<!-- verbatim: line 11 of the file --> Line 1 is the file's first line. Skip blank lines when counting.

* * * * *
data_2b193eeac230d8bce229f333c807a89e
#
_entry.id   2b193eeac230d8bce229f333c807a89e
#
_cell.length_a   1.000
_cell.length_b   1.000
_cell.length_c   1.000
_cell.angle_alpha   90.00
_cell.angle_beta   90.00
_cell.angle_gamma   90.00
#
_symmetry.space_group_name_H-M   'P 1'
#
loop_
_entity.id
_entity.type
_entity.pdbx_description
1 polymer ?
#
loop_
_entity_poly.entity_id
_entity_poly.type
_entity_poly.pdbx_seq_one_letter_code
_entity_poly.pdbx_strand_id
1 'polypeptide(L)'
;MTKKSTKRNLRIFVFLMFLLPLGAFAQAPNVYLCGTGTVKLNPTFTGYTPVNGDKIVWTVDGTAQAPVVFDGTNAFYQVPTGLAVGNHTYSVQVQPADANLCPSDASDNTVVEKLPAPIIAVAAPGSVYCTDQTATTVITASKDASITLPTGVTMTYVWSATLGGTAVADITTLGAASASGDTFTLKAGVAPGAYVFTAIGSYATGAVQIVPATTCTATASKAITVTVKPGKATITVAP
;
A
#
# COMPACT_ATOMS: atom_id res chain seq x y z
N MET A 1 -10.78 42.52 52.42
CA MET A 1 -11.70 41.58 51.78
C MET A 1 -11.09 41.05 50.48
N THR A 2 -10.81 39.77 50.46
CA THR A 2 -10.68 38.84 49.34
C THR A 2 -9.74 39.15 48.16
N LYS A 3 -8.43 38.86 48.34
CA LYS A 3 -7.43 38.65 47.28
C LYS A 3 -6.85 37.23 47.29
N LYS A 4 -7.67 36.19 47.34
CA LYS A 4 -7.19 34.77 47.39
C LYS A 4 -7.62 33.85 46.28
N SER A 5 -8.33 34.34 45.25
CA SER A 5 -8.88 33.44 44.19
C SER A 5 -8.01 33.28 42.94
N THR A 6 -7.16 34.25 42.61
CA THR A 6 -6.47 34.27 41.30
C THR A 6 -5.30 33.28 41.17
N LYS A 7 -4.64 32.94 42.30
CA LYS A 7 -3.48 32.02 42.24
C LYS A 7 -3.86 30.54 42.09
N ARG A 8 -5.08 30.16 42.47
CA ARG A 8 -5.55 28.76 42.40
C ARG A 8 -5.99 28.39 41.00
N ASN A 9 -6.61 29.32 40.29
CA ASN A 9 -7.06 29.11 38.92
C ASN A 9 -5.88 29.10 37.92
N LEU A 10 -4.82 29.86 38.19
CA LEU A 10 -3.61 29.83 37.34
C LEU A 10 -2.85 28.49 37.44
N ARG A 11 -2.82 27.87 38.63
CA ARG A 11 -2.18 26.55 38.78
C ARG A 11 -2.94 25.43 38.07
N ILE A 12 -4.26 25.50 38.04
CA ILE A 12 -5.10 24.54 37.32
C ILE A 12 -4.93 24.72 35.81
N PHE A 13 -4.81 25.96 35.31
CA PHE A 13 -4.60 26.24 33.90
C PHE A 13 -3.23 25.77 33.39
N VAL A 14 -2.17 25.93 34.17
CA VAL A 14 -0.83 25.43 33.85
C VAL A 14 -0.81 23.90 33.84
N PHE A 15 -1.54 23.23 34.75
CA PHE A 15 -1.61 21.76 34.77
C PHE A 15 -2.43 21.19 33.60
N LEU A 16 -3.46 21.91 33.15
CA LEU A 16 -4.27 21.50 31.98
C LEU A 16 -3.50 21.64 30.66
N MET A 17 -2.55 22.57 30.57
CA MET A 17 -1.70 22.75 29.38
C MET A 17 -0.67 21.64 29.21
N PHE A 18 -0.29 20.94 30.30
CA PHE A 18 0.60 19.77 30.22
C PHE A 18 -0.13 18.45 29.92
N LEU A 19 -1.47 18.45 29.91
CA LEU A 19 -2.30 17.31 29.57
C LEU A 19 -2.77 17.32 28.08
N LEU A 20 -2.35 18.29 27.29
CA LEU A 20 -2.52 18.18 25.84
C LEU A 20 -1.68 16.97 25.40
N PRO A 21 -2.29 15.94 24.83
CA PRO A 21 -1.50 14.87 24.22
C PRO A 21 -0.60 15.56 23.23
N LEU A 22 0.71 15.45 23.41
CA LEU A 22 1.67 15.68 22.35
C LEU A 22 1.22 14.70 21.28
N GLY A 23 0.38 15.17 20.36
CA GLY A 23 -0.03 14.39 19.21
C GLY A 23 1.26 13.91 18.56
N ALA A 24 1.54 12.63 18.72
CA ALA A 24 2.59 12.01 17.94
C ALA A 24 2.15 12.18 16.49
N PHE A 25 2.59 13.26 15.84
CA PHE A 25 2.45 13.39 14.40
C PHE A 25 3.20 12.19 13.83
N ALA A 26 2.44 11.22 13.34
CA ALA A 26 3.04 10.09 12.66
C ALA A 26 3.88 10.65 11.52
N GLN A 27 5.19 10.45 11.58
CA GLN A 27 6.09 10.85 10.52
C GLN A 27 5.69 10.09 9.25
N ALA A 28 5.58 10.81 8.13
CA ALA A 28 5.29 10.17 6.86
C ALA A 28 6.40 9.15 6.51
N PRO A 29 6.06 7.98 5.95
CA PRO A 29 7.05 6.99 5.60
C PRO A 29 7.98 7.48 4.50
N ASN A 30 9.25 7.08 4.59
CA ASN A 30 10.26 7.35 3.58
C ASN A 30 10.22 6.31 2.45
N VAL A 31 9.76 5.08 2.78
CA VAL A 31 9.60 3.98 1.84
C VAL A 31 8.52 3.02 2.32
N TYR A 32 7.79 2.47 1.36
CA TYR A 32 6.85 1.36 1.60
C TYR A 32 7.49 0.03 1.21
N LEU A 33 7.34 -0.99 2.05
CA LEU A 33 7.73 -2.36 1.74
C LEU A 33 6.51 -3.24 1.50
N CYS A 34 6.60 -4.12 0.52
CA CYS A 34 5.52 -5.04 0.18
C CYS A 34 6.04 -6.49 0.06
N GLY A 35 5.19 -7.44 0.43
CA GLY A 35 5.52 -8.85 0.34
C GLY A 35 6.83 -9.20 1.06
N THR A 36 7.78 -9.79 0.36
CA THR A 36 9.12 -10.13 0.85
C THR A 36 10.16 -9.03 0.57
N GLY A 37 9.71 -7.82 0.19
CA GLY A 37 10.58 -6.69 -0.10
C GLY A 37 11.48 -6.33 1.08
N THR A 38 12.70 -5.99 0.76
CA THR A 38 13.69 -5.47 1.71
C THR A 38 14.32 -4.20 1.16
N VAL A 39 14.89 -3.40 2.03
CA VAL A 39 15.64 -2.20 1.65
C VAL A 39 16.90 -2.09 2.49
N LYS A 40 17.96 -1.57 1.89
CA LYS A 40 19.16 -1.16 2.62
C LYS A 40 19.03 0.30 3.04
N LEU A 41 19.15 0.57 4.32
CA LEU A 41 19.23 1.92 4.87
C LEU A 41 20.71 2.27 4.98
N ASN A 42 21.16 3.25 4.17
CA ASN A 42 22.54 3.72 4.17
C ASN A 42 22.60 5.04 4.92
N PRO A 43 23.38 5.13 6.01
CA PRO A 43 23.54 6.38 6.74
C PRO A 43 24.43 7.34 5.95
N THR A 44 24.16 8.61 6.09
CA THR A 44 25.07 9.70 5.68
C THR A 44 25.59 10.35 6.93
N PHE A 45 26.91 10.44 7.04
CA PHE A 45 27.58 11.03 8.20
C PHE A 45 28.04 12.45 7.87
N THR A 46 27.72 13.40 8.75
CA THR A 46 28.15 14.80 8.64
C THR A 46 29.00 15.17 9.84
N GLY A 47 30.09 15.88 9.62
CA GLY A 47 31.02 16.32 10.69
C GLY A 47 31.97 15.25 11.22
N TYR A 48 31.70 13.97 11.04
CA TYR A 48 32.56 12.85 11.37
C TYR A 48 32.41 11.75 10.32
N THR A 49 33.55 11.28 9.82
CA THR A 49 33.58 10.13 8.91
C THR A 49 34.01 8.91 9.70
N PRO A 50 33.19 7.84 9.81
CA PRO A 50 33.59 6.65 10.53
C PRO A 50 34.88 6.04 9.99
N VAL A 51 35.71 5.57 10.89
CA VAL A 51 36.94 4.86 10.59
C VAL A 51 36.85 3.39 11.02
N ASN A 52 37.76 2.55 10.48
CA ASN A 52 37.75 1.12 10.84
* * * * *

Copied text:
#